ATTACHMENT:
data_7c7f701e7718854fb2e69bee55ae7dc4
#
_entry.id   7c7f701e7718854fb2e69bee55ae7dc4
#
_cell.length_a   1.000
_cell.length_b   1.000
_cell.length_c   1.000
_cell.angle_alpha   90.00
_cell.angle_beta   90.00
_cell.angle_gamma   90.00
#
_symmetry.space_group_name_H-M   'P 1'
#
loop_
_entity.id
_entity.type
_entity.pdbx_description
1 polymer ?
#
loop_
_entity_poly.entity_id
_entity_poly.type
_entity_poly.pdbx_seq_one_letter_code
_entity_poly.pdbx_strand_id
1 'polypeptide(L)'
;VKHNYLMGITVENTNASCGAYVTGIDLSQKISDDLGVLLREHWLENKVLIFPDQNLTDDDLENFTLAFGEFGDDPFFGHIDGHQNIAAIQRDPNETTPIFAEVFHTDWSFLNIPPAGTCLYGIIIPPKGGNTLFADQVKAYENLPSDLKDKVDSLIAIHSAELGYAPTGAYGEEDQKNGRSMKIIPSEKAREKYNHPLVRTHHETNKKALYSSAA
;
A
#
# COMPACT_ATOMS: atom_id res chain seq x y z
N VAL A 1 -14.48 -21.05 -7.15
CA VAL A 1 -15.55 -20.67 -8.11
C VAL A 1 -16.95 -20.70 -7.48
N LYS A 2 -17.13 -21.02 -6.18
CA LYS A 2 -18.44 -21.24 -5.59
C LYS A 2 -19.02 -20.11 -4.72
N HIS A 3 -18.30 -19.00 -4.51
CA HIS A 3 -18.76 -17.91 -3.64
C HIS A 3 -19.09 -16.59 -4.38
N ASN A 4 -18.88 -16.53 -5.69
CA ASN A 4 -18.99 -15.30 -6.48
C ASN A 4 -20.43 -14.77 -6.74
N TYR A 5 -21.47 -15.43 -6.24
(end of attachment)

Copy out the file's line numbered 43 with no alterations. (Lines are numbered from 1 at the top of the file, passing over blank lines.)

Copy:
N TYR A 5 -21.47 -15.43 -6.24